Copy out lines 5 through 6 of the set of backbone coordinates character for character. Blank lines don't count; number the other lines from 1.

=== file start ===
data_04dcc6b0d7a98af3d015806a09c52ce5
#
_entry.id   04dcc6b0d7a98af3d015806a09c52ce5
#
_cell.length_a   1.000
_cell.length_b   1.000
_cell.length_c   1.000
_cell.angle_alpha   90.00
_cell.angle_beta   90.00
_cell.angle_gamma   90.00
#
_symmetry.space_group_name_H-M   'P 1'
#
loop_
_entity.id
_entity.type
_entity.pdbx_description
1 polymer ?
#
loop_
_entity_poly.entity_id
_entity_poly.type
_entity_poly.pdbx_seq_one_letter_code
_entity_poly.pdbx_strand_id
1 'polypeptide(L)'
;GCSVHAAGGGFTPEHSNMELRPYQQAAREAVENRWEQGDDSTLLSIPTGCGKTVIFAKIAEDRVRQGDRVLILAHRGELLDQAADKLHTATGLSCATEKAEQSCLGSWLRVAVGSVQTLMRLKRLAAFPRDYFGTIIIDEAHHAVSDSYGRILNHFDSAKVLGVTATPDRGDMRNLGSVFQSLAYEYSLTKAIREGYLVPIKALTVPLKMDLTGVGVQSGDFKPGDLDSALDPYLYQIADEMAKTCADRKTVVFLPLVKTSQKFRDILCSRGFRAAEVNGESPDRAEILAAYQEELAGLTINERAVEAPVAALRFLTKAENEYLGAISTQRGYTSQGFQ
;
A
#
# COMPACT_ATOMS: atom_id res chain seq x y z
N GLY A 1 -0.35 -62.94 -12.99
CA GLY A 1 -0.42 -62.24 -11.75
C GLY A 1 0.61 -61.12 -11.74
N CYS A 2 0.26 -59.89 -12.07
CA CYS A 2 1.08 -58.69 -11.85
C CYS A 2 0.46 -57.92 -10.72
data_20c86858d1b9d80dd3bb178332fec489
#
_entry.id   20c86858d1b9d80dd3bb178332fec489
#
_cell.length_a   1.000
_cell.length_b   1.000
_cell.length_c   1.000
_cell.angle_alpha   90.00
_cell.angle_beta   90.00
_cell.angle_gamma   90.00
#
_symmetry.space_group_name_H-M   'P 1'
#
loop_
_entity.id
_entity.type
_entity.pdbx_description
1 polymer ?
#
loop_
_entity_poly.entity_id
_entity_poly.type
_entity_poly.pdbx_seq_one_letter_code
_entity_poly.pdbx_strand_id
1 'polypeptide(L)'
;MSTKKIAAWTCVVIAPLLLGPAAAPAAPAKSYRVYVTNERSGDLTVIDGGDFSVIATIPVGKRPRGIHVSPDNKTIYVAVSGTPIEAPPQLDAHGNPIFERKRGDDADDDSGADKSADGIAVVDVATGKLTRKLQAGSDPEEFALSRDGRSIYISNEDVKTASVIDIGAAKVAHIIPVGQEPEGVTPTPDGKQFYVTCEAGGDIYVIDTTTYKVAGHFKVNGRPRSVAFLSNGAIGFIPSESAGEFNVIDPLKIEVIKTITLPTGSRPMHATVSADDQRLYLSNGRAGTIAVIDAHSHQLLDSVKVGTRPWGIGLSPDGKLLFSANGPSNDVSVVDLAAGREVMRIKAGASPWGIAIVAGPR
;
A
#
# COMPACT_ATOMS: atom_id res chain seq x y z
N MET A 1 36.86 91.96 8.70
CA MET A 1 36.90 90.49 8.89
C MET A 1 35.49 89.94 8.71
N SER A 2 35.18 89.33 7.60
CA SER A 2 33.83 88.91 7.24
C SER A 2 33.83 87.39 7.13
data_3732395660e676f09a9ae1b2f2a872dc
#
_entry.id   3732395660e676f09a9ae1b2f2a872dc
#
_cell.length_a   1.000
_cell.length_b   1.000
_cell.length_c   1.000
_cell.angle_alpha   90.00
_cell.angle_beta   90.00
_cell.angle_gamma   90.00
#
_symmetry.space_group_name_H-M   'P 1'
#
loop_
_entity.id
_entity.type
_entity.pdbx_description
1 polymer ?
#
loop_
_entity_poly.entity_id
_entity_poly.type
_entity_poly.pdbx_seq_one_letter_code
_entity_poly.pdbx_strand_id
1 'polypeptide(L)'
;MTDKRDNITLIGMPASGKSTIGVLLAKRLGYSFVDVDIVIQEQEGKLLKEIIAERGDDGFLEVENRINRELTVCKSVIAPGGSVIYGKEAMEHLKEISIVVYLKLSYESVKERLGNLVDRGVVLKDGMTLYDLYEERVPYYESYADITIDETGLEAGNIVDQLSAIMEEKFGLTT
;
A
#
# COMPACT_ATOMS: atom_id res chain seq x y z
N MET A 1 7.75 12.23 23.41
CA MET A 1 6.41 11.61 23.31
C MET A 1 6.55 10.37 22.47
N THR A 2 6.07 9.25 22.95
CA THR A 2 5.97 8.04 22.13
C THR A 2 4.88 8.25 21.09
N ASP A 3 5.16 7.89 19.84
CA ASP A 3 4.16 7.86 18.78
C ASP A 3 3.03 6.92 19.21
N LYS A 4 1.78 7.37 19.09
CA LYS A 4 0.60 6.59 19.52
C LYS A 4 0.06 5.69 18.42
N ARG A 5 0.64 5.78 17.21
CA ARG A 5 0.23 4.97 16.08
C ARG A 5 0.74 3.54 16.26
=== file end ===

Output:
_cell.length_a   1.000
_cell.length_b   1.000